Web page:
By Topic

Resilient objects in broadband networks

Sign In

Cookies must be enabled to login.After enabling cookies , please use refresh or reload or ctrl+f5 on the browser for the login options.

Formats Non-Member Member
$33 $13
Learn how you can qualify for the best price for this item!
Become an IEEE Member or Subscribe to
IEEE Xplore for exclusive pricing!
close button

puzzle piece

IEEE membership options for an individual and IEEE Xplore subscriptions for an organization offer the most affordable access to essential journal articles, conference papers, standards, eBooks, and eLearning courses.

Learn more about:

IEEE membership

IEEE Xplore subscriptions

1 Author(s)
P. Jalote ; Dept. of Comput. Sci., Maryland Univ., College Park, MD, USA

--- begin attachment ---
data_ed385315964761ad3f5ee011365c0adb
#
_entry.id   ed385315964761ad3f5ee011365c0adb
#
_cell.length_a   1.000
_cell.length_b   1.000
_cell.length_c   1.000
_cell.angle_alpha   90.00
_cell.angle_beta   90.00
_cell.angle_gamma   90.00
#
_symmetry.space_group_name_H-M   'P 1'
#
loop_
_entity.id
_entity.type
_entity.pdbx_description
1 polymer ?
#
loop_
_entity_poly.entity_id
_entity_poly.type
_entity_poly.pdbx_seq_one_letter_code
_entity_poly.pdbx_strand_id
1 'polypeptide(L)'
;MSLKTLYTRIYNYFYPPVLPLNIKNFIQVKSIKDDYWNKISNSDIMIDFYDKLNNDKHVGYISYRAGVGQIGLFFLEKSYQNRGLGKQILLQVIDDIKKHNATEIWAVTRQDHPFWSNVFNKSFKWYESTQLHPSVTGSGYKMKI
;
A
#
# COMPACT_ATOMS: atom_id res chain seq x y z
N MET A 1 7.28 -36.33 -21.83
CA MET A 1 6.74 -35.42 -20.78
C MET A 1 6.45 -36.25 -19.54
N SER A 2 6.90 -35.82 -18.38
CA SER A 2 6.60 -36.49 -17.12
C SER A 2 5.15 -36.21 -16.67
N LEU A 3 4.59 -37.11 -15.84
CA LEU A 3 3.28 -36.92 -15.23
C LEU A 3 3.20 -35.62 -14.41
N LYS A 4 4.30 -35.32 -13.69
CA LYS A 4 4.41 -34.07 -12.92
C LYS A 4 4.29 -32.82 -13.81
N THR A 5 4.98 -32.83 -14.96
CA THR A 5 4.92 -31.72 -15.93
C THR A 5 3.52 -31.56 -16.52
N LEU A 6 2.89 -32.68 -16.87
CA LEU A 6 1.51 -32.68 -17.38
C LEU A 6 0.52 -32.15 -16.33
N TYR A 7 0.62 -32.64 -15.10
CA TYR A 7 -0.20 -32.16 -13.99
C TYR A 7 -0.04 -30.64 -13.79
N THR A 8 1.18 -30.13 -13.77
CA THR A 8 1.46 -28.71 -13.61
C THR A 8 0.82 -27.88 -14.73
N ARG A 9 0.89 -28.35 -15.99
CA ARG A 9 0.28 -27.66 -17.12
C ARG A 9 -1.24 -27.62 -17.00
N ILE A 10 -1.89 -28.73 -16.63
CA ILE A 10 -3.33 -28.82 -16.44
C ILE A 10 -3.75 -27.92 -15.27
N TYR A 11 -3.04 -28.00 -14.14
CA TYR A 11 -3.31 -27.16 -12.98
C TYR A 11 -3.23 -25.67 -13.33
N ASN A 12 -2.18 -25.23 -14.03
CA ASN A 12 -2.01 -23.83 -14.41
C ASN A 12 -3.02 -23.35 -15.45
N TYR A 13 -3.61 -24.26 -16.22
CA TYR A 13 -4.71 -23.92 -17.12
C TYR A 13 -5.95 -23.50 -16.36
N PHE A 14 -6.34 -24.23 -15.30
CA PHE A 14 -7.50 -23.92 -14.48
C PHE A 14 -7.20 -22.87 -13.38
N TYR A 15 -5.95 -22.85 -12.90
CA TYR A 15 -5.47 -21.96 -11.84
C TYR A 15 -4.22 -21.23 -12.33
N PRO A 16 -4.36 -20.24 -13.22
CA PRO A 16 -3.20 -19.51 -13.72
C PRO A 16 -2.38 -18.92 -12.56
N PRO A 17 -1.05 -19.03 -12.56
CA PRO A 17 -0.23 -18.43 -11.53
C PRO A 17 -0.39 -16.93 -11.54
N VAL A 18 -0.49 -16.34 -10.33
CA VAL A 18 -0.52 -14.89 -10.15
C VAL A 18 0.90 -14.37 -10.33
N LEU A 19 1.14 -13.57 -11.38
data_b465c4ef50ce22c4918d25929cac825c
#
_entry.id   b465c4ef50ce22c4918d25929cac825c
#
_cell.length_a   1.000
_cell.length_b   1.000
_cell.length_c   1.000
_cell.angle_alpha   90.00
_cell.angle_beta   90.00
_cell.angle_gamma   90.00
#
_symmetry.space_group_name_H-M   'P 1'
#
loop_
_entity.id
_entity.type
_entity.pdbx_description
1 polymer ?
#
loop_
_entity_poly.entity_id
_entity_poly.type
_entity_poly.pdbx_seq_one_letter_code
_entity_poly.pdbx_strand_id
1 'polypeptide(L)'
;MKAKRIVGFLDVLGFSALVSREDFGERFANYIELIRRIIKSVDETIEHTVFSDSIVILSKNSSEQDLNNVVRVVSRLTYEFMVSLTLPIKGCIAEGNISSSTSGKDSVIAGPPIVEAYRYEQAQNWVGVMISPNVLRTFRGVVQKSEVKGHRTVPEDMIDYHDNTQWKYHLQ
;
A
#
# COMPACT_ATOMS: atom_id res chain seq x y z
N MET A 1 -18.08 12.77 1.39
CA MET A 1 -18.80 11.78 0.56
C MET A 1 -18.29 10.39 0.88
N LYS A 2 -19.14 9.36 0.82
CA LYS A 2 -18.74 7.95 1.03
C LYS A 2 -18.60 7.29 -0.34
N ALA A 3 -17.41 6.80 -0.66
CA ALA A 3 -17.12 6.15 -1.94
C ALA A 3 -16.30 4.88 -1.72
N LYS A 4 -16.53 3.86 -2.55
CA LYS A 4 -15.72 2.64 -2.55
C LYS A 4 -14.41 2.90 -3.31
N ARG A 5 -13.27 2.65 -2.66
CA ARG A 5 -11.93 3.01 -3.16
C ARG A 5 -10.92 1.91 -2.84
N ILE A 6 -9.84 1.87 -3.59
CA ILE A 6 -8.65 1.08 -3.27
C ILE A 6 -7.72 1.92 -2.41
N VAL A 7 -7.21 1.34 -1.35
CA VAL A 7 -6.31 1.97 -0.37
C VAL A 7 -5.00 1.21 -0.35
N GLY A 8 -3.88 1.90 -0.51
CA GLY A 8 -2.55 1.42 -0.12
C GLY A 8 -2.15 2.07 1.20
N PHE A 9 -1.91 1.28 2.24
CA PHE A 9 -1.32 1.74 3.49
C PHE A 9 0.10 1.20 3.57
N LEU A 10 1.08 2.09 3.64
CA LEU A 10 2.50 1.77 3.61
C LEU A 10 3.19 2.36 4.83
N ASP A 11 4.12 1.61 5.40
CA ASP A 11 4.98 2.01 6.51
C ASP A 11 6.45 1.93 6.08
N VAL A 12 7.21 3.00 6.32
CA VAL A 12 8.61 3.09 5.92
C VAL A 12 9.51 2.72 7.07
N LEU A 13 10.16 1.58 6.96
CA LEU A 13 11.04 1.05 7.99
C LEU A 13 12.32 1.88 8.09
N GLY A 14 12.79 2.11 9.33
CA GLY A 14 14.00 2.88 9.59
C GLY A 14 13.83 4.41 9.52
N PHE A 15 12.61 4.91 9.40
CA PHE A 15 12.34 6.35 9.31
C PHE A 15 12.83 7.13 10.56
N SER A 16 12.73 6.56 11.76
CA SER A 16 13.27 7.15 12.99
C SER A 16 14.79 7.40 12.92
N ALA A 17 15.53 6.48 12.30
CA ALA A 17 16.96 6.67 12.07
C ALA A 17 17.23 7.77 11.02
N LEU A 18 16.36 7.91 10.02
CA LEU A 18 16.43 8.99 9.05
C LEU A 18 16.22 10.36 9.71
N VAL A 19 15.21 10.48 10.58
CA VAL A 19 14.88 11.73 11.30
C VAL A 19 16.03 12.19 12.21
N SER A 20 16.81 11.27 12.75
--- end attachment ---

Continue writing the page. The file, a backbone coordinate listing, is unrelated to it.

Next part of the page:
An object is said to be resilient if operations on the object can be performed even if some nodes of the network fail. To support resiliency, copies of the objects are stored on different nodes, and access to different copies is coordinated. The properties of broadcast networks are utilized to devise a distributed scheme for implementing resilient objects. All the copies of an object are equivalent. If an operation is requested on an object, the operation is performed on all the copies of the object. No special mechanisms are needed if some copies are not available due to node failures, as long as there is at least one active node that has a copy of the object and the network does not get partitioned. Simulation results indicate that the number of messages needed to perform an operation increases slowly and the response time for performing an operation decreases as the number of copies increases

Published in:

IEEE Transactions on Software Engineering  (Volume:15 ,  Issue: 1 )